PEM involves the worsening or flare-up of symptoms after a physical or mental stress trigger. This experience is commonly referred to as a "crash,” “relapse,” or “collapse.” It may take days, weeks, or longer to recover from a crash. 

Crash triggers can be unpredictable, and can even cause you to be bed-bound for a period of time. A crash-triggering stressor for someone with CFS/ME will often be something that seems benign or unharmful to someone without this condition. We’ll talk more about triggers below. 

3) Sleep Problems

a girl trying to sleep

People with CFS/ME may not feel refreshed or energized after a full night’s sleep. Problems with sleep apnea or insomnia, including falling asleep and staying asleep, are also common.

Other Symptoms

In addition to these three core criteria, the CDC also requires one of the following for diagnosis:

  • Problems with thinking and memory. This can include trouble remembering things and a feeling of “brain fog.” 
  • Orthostatic intolerance. People with CFS/ME may be lightheaded, dizzy, weak, have blurred vision, or faint while standing or sitting up.

What Can Lead to Adrenal Fatigue Symptoms?

So, what is happening in cases where the body seems to be unable to tolerate or adapt to stress effectively? Though there is no firm consensus across the board regarding the precise mechanism, there are many evidence-based ideas. 

Stress, the Neuroendocrine System, And Chronic Fatigue

A stressor is any type of pressure applied to your body that may knock it out of homeostasis (or equilibrium). What your body does to adapt to the stress is called a stress response. As we’ve mentioned in prior blogs on the effects of stress, any of the following may be considered stress by the body:

factors that can cause stress list

Many factors can also impact how our body interprets or copes with any of these stressors, such as age, sex, genetic predisposition, medical conditions, and other stressors.

The neuroendocrine system is your stress-response system. Some activities controlled or influenced by the different axes of this system are:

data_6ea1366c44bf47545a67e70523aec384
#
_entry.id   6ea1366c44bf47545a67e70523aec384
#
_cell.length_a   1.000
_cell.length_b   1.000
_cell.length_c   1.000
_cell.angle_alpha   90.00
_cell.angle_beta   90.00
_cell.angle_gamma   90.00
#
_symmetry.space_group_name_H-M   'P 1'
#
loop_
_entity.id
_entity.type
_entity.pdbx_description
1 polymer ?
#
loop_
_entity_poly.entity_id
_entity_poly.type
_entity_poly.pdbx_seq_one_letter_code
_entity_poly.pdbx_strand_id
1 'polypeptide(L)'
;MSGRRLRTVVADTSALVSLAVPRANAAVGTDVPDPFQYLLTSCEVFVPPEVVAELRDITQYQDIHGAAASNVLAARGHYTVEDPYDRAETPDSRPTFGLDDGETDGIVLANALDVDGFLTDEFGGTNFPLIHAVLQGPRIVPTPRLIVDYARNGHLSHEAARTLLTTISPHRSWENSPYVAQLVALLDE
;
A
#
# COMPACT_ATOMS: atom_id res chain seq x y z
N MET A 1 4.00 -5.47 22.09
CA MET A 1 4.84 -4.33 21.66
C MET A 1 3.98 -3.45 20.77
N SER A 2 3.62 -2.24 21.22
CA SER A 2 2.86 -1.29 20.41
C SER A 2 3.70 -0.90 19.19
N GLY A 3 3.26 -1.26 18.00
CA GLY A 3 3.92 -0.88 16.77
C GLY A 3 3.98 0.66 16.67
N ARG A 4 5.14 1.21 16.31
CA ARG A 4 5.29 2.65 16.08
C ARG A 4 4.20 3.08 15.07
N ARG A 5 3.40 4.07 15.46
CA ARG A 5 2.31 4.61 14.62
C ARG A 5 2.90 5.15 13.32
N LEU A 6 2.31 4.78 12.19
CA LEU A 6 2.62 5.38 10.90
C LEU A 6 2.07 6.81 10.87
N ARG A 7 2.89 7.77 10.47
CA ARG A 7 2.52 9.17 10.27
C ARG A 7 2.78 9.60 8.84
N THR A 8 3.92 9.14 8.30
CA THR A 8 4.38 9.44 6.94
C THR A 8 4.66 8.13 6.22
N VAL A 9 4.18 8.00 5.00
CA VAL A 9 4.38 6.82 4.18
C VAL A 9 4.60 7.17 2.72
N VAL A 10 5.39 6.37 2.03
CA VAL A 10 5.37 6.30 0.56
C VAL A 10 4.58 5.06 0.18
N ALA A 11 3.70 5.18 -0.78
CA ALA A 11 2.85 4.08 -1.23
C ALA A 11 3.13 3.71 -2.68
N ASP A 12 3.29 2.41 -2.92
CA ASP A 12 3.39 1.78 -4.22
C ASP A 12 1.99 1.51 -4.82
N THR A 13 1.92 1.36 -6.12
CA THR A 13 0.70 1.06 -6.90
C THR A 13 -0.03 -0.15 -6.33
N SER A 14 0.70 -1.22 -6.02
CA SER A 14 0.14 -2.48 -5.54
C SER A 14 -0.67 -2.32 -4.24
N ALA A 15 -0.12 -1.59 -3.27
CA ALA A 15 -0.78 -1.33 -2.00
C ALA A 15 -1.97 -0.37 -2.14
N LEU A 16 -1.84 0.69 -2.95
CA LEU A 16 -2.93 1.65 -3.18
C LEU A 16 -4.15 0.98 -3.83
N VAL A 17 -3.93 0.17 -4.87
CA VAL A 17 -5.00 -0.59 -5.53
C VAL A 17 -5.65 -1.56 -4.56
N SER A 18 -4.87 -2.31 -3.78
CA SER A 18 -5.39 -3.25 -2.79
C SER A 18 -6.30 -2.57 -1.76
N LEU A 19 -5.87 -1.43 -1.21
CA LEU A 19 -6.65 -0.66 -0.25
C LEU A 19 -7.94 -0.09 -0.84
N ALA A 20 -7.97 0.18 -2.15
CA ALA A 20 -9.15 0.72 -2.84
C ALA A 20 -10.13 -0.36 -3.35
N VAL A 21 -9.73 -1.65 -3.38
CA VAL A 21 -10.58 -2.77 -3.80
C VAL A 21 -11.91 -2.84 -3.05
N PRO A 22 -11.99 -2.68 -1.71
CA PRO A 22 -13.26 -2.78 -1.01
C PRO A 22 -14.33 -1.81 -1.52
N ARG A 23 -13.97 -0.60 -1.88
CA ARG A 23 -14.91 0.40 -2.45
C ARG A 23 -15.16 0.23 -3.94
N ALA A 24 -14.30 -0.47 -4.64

• Your digestion and absorption of food
  • Your blood sugar regulation
  • Your sleep/wake cycles
  • Your menstrual cycles and reproductive health
  • Your immune system function and inflammation 
  • Your mood
  • Your body temperature, blood pressure, and heart rate
  • Your exercise stamina and recovery
  • Other hormonal levels

You might notice this list looks familiar! These areas are also the sites of common complaints and symptoms in CFS/ME we listed above. They are also common sites for symptoms of stress overload, or what is more formally referred to as allostatic overload. 

With cases of chronic stress, researchers believe that certain symptoms might not be related to a state of “adrenal fatigue,” per se, but instead, a system-wide change in function as the body tries to adapt to the flood of incoming stressors and can’t quite keep up. 

Allostatic Overload

Allostasis is the active process of maintaining homeostasis. Allostatic load is the cumulative burden of chronic stress on the body. 

However, when stressors exceed the body’s ability to adapt or cope, something called allostatic overload can occur. Studies show that short-term stressors of different kinds may be beneficial. However, the same stress applied over longer periods of time may be very detrimental.

Chronic allostatic overload has been associated with a higher risk for a number of diseases and conditions, including:

  • Cardiovascular disease
  • Diabetes
  • Some types of cancer
  • Impaired immune function, including heightened autoimmune disease risk
  • Digestive disorders 
  • Migraines 
  • Mental illnesses
  • Weight changes, such as weight loss or weight gain
  • Fatigue

Blood Sugar and Chronic Fatigue Syndrome

someone checking their blood sugar with a glucometer

Some studies have suggested that CFS may be associated with metabolic syndrome and changes in glucose regulation, which can further worsen fatigue symptoms. Metabolic dysfunction related to altered ability to use fatty acids and amino acids as fuels is also seen in some research in CFS.